Time Warner Cable's TV channel shift draws interference from Verizon LTE smartphones

Reports of spectrum interference causing problems for LTE networks are growing more commonplace, with everything from fluorescent lights to electronic cash registers being implicated.  In the latest twist, Verizon Wireless (NYSE:VZ) LTE data service is getting the blame for interfering with some channels delivered over the Time Warner Cable system in Raleigh, N.C.

A report from TV station WRAL said TV channels that Time Warner Cable recently relocated to the 700 MHz band of its cable system--including WRAL's own channel--are being negatively impacted by Verizon's LTE transmissions. According to the report, "When a 4G device and a cable box are in the same room, they can come into conflict."

"We apologize for the inconvenience and are working on a solution that will resolve this problem definitively in the coming weeks," Time Warner Cable said in a statement to WRAL. The resolution will involve shifting WRAL and Fox 50 off of the 700 MHz band.

Capital Broadcasting execs demonstrate jitter problems experienced when using 700 MHz spectrum near a TWC cable box. (Source: Capital Broadcasting)

In early November, Sam Matheny, vice president of policy & innovation at Capital Broadcasting, which owns WRAL, wrote a column decrying the interference issue. Matheny said he began having problems with his cable TV video "becoming very pixelated and jerky" after he brought home his new Apple (NASDAQ:AAPL) iPhone 5S and left it on his nightstand.

Matheny wrote that the immediate solution "is to use the 700 MHz band on cable systems for services that don't require reliable delivery of linear programming," and emphasized that cable operators should avoid putting their most viewed channels in this space.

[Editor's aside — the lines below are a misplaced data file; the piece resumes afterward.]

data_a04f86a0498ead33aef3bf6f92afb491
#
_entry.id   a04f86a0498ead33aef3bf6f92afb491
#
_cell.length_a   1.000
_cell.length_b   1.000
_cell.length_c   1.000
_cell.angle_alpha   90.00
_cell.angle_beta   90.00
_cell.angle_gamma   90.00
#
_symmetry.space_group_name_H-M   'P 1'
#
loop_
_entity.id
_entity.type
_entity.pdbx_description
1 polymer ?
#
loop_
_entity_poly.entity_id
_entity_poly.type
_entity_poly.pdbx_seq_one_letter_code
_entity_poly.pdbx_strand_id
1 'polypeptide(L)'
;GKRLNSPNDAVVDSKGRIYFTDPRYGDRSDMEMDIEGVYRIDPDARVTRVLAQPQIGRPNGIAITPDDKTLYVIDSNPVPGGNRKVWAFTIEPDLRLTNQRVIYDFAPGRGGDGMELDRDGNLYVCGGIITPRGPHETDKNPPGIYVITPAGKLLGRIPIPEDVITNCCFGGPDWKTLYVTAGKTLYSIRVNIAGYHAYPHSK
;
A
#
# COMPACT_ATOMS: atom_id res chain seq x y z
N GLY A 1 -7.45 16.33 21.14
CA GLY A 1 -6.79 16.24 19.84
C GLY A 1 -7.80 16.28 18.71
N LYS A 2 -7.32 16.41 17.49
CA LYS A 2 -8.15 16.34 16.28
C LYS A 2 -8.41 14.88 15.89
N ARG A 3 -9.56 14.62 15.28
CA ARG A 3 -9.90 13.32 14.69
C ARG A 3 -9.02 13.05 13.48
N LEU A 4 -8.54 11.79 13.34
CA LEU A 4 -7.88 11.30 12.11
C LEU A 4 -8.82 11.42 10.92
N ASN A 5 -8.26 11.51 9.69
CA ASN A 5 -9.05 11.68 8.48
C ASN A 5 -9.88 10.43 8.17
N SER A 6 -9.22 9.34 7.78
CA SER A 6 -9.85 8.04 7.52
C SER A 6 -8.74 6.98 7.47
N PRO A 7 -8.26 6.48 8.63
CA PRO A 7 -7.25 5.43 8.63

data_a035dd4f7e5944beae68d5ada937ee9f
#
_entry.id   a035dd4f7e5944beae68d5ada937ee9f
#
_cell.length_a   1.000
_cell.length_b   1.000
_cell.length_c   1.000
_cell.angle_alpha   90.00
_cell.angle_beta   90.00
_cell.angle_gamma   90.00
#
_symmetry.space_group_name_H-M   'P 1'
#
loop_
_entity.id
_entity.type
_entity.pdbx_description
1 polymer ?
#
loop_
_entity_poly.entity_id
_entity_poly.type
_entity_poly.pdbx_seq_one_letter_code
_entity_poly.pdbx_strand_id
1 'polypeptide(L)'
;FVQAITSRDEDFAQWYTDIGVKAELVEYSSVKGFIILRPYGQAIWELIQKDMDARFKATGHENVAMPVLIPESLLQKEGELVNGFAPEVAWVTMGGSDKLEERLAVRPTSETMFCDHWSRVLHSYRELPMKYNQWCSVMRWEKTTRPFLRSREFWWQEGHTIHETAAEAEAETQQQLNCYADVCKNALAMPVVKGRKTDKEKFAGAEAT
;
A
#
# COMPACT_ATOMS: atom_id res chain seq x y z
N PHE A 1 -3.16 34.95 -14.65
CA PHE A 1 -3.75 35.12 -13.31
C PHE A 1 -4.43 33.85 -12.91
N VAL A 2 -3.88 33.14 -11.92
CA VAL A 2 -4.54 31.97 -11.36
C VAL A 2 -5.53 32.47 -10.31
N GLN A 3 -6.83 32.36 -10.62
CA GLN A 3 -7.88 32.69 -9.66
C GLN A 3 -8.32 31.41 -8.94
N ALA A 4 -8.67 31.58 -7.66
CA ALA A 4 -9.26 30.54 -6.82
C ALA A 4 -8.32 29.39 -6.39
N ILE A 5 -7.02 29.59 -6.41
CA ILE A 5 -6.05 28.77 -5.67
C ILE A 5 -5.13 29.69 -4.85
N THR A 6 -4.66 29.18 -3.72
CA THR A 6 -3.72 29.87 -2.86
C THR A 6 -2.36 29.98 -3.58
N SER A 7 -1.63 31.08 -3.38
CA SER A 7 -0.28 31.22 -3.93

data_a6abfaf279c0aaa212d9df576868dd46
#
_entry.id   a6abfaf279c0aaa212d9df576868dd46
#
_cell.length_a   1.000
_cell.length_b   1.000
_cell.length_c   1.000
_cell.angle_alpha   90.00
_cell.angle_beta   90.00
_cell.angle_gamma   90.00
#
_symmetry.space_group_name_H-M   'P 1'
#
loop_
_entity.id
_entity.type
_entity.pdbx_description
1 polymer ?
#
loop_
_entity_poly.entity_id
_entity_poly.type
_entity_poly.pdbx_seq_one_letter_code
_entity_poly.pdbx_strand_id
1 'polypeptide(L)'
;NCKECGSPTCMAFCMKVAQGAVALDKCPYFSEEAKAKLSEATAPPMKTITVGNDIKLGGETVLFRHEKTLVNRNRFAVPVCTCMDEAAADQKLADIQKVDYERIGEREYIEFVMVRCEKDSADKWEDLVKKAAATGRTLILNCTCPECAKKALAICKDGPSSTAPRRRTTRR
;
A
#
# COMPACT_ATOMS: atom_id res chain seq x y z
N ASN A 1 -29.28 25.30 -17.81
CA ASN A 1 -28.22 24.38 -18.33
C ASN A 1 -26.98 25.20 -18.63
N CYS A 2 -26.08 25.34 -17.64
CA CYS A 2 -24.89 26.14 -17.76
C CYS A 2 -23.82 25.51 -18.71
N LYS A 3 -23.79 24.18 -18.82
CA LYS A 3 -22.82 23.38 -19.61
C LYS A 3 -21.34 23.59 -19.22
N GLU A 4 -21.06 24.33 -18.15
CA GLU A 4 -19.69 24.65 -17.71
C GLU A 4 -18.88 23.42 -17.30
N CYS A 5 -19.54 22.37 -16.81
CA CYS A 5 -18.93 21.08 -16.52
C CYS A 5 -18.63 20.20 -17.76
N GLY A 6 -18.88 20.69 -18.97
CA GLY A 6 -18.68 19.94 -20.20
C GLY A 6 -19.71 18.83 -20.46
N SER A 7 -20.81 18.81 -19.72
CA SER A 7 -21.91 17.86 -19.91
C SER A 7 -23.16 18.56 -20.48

Noting that at least some of TWC's cable boxes apparently do not have the necessary shielding to block interference from other devices, Matheny called for boxes with better shielding to be built starting immediately to "accommodate the new reality of the 700 MHz band."

However, wireless consultant and engineer Steven Crowley told Ars Technica that the more likely source of interference is RF energy being conducted into the cable box via power cable or coaxial cable connections.

On Dec. 6, Verizon Wireless reached out to FierceWirelessTech to add its side of the story. "Verizon Wireless operates within the 700 MHz spectrum which is our FCC-approved and licensed frequency band.  We have transmitted on this frequency for years and adhere to FCC rules and regulations for transmitting in the 700 C band," said spokesman Paul Macchia.

For more:
- see this WRAL article and this column
- see this DSL Reports article
- see this Ars Technica article

Related articles:
Industry wrestles with the growing problem of spectrum pollution
AT&T's LTE network impaired by salon's fluorescent light
FCC adopts order banning wireless microphones in 700 MHz band

Article updated Dec. 6, 2013, to include a comment from Verizon Wireless.